(A) Neighbor-joining dendrogram constructed using the similarity matrix computed from the lists of differentially expressed genes. Bootstrap support values are reported next to each node. (B) Maximum-likelihood phylogenetic tree constructed from the replicase genes of the seven RNA viruses included in the study. For CaLCuV, the Rep (replicase-associated protein) was used instead. The statistical quality of the different clusters was evaluated by bootstrap. Significance levels are shown next to each node.

A potential weakness of the above meta-analyses of gene lists is that the different experiments not only differed in the methodological details and plant ecotypes, as described in the Materials and Methods section, but also in that different experiments took samples at different time points during the infection process and, in some cases, different tissues were also sampled. Ecotype-specific, time-dependent and tissue-specific responses to viral infection may turn on/off different subsets of genes [25], [31] and thus may not receive a high enough score to be classified as VRG according to the stringent statistical criteria used in the study. To minimize as much as possible these potential problems, only data from leaves were included in the present analyses, although the possible effect of ecotype and sampling time may still exist. We performed several statistical analyses to assess sources of errors in the data (see Materials and Methods), and we concluded that differences in ecotype or in sampling time would neither have a significant effect on the conclusions drawn from our meta-analyses.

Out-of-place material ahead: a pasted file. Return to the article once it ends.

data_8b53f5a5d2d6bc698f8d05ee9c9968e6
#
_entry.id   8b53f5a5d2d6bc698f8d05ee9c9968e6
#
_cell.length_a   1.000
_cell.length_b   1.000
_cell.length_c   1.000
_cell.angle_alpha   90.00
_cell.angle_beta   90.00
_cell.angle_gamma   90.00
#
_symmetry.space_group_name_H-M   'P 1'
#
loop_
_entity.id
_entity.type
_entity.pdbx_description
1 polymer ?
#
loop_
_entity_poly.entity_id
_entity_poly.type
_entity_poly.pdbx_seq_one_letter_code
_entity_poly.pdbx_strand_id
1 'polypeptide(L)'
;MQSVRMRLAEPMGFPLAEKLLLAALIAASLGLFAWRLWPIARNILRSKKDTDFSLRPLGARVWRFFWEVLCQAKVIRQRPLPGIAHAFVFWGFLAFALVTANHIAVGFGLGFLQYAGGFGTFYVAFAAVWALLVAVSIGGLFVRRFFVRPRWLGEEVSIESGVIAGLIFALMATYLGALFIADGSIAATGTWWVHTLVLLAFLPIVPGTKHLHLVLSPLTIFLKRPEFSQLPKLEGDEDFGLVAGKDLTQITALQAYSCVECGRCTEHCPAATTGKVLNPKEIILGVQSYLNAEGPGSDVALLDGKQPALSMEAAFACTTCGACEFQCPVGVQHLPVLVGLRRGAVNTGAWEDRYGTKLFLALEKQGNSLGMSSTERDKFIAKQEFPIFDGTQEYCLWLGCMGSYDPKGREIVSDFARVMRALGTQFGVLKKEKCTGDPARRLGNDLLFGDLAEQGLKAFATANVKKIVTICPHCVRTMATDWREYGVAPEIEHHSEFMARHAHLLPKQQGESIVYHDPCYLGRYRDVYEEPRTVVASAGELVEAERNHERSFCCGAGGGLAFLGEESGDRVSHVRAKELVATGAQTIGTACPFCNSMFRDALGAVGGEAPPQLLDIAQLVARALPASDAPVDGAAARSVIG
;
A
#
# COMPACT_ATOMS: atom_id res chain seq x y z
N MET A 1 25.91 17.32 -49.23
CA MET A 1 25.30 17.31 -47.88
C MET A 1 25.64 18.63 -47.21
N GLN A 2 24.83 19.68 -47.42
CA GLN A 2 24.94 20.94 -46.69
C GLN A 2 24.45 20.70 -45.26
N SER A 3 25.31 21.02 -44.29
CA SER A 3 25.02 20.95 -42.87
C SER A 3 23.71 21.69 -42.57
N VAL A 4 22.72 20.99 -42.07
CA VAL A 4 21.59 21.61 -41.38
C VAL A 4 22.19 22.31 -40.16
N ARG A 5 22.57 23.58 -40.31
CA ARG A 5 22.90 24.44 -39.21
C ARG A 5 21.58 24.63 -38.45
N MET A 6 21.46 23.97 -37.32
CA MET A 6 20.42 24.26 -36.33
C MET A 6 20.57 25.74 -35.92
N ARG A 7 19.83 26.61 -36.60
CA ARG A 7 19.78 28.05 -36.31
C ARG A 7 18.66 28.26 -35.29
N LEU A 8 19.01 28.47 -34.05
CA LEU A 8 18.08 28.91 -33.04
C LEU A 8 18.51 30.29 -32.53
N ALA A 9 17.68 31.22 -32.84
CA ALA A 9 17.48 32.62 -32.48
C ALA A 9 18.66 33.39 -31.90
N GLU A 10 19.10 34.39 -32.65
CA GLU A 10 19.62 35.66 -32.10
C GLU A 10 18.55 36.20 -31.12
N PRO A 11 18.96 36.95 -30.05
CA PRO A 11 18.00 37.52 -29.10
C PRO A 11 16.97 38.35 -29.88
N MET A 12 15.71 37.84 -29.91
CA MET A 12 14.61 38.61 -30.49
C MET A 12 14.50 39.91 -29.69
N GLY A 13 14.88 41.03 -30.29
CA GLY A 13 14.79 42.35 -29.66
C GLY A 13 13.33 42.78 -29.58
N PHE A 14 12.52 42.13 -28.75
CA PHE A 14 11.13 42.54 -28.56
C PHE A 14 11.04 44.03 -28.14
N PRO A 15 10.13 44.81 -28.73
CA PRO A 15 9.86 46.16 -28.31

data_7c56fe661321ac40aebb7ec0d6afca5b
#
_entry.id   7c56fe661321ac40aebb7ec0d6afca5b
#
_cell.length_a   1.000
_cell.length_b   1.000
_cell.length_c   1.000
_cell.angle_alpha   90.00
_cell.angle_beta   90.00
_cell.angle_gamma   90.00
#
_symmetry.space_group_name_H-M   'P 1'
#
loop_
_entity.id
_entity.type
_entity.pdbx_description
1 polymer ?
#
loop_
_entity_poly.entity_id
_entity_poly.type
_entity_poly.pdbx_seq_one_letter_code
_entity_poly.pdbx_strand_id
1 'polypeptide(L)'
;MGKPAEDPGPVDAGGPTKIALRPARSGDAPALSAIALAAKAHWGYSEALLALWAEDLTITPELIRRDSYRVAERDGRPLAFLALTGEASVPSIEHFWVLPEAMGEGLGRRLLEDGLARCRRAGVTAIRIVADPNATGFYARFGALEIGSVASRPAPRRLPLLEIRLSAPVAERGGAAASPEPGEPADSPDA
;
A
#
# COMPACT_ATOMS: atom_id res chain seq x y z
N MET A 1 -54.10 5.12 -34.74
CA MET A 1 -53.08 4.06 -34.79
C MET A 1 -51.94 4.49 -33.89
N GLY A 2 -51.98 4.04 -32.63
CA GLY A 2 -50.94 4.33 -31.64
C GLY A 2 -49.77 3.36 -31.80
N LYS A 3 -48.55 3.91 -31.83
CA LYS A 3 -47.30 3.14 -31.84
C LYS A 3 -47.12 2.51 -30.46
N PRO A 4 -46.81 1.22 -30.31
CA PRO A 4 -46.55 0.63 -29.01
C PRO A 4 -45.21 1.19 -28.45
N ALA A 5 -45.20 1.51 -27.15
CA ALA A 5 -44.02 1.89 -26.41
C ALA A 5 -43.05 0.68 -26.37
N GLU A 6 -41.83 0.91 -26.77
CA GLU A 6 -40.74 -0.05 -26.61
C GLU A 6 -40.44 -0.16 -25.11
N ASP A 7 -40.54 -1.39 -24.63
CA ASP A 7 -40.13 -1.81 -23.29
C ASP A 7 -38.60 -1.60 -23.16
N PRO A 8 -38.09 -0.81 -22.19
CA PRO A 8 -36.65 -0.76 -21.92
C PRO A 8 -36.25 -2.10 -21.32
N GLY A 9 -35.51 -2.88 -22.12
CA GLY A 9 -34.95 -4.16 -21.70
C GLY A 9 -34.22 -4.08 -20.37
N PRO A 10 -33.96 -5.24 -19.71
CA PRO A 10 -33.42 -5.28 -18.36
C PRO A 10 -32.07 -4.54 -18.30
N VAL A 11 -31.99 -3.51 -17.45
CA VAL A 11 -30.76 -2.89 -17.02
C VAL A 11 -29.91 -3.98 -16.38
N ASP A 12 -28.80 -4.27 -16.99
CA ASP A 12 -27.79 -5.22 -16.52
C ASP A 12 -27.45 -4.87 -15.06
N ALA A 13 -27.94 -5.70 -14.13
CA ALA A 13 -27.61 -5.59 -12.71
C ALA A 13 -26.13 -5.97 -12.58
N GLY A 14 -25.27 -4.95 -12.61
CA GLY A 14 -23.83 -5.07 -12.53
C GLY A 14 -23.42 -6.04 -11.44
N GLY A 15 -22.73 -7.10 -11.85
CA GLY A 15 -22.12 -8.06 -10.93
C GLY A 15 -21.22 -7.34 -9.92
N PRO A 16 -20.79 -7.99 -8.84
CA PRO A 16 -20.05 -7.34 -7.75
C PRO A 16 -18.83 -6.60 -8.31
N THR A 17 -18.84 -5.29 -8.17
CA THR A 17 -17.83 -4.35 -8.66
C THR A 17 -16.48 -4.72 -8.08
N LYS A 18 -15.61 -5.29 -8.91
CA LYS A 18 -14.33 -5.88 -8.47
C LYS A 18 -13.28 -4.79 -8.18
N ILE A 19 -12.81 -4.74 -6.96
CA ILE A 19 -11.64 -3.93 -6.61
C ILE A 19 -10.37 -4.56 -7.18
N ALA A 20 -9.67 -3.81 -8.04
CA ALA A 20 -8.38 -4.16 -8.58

Integrative Functional Analysis